Fauci says some US states should consider shutting down again
US hits record 60,000 coronavirus cases daily as death rate in worst-affected states begins to rise
Waitresses serve customers at the Le Petit Four restaurant in West Hollywood, California. The state recorded 149 deaths on Wednesday – well ahead of recent daily averages – with the greater Los Angeles area most affected. Photograph: Christian Monterrosa/EPA
The United States has reached a new daily record in coronavirus cases, with 60,000 new cases confirmed on Wednesday.
The fresh spike came as White House coronavirus task force immunologist Dr Anthony Fauci advised that some states should consider pausing their reopenings, and in some cases, shutting down again completely.
“I think any state that is having a serious problem, that state should seriously look at shutting down,” he said, adding “it’s not for me to say, because each state is different”.
His message is at odds with US president Donald Trump, who has urged a quick reopening of the US economy.
States in the south and west of the country are continuing to see an increase in infection rates, and the US has now reported more than three million cases.
In a worrying sign, death rates in some of the worst-affected states are on the rise, undermining claims by the White House that the current spike in cases was resulting in fewer deaths than in the early weeks of the pandemic.
Texas reported a daily death toll of 98, and there were signs of pressure on hospital capacity there.
Florida on Thursday reported 120 deaths, compared with 48 the previous day, bringing the state’s total death rate to more than 4,000. But, speaking in Jacksonville, governor Ron deSantis showed no inclination to announce further restrictions.
“We need our society to function and to continue to move forward,” he said, during a visit to Jacksonville Port Authority on Thursday.
Mr Trump is scheduled to travel to Miami on Friday for a meeting on border security and the drugs trade, despite Miami-Dade county being one of the worst-affected areas of the state.
There were also reports that organisers of next month’s Republican National Convention, which was already moved from Charlotte to Jacksonville, were now considering an outdoor venue for the event. The Democratic National Committee has already scrapped plans for a large convention in Milwaukee, Wisconsin, with most events moving online.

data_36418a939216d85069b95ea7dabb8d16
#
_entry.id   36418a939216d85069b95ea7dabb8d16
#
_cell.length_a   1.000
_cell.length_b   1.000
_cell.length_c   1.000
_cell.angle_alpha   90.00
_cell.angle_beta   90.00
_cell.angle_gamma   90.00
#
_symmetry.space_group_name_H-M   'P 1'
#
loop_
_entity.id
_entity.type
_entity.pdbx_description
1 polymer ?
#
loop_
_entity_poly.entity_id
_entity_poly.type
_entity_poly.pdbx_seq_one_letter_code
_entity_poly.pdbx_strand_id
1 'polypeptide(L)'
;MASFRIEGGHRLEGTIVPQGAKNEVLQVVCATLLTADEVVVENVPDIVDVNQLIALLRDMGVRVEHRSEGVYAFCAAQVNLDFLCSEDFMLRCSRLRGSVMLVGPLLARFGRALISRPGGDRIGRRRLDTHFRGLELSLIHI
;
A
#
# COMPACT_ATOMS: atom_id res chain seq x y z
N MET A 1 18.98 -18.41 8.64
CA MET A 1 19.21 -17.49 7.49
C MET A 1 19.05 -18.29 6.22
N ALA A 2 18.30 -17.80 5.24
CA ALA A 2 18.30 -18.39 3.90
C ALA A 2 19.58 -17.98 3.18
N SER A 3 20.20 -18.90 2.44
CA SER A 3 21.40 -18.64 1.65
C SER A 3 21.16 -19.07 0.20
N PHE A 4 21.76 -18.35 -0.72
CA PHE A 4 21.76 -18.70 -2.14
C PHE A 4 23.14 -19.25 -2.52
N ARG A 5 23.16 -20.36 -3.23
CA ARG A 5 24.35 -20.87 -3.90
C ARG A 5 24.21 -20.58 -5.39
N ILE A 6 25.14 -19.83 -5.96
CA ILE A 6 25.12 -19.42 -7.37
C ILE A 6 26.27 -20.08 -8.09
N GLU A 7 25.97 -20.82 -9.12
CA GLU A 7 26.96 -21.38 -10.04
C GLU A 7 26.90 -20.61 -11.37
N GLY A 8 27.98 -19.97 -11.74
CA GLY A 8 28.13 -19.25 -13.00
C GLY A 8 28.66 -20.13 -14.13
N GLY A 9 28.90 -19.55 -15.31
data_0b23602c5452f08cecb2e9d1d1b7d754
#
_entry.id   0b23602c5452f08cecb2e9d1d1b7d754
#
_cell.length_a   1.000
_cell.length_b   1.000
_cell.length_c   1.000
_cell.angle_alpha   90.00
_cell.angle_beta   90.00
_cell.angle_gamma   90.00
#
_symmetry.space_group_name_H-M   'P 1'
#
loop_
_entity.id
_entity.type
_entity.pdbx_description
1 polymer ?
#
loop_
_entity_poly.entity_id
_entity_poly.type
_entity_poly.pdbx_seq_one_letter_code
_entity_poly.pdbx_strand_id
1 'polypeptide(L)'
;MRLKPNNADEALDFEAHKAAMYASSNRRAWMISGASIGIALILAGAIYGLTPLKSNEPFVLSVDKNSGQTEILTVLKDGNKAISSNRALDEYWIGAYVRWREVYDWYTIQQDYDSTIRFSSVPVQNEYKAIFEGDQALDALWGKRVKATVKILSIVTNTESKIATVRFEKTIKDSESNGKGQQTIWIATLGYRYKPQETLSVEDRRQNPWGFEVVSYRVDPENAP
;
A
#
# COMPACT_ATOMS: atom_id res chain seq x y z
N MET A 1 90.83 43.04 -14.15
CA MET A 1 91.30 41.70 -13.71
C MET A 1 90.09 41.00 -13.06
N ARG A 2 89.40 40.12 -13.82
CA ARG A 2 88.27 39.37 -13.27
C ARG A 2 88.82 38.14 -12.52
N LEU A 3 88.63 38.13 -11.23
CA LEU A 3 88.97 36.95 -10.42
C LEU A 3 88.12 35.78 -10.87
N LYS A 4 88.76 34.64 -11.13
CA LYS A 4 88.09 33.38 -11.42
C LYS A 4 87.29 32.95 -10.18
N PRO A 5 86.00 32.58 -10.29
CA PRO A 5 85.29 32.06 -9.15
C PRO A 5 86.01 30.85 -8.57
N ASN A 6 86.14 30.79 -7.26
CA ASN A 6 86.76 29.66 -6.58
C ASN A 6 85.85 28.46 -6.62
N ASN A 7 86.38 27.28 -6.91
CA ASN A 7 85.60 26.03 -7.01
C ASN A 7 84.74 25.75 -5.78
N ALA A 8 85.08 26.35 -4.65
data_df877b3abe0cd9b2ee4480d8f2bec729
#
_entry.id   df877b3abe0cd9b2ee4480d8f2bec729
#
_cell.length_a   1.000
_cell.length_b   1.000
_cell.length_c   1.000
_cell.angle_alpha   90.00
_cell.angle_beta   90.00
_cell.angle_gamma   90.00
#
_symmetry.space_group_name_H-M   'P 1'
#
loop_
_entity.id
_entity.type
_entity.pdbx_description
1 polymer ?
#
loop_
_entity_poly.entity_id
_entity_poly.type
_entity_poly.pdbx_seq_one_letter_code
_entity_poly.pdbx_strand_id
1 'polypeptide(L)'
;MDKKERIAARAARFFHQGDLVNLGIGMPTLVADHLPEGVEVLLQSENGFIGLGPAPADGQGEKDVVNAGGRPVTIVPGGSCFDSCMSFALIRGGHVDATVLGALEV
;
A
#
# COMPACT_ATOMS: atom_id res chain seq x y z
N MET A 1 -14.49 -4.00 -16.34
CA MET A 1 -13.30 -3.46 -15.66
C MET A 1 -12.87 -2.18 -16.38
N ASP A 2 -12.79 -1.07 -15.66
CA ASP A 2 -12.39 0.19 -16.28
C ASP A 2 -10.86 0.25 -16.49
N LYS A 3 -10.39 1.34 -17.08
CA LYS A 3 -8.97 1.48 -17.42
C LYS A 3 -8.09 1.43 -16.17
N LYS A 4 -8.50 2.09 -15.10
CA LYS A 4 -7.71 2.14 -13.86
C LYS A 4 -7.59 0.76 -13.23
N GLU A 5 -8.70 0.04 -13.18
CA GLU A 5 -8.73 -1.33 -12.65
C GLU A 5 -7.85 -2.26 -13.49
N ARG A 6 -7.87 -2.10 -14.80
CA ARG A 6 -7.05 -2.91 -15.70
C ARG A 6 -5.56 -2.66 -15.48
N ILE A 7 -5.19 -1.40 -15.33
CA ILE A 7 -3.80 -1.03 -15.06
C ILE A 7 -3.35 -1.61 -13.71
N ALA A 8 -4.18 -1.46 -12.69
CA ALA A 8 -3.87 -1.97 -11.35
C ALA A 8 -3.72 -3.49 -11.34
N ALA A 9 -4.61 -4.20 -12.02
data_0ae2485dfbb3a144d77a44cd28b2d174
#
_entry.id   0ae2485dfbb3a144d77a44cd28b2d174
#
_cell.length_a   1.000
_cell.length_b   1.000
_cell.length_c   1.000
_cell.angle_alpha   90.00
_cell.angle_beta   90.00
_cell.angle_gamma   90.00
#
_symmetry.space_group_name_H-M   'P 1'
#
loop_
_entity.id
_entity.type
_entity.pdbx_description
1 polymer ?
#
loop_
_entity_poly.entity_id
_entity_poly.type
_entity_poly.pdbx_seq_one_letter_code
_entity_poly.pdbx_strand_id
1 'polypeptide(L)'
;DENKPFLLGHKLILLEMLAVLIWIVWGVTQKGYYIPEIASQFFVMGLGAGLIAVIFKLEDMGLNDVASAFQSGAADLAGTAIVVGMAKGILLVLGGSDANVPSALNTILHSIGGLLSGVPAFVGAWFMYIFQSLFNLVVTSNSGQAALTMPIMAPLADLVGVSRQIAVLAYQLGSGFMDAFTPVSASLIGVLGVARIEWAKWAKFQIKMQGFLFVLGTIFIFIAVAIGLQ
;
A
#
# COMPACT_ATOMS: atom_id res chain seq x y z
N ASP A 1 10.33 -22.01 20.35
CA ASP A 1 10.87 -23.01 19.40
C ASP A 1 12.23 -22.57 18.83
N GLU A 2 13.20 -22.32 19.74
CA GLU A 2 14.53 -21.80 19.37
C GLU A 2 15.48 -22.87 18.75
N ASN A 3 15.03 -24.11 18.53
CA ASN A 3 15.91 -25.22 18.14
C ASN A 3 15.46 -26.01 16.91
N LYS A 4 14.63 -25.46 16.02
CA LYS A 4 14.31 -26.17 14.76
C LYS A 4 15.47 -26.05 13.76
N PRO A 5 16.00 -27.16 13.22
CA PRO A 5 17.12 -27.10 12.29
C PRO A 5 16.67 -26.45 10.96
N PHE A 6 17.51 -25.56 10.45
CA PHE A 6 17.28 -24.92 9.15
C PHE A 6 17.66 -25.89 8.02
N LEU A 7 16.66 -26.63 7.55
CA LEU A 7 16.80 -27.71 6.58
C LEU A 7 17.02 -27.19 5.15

But a spike in cases in northern Florida has also raised fears about the viability of holding a large-scale convention in Jacksonville, with several Republican senators saying they do not plan to attend. Senate majority leader Mitch McConnell said on Thursday that “we’ll have to wait and see how things look” in late August whether a large convention can take place. “We have a challenging situation,” he said.
Mr Trump continued to insist on Thursday that an increase in testing was the reason for the rise in coronavirus cases.
“For the 1/100th time, the reason we show so many Cases, compared to other countries that haven’t done nearly as well as we have, is that our TESTING is much bigger and better,” he tweeted. “We have tested 40,000,000 people. If we did 20,000,000 instead, Cases would be half, etc.”
Separately, secretary of state Mike Pompeo told reporters the US was having conversations with its European counterparts about reopening travel for certain travellers and were working “to make sure we get that right”.
In March, the US imposed a travel ban, with some exceptions, for travellers into the United States who had been in Schengen or Ireland and Britain in the previous 14 days.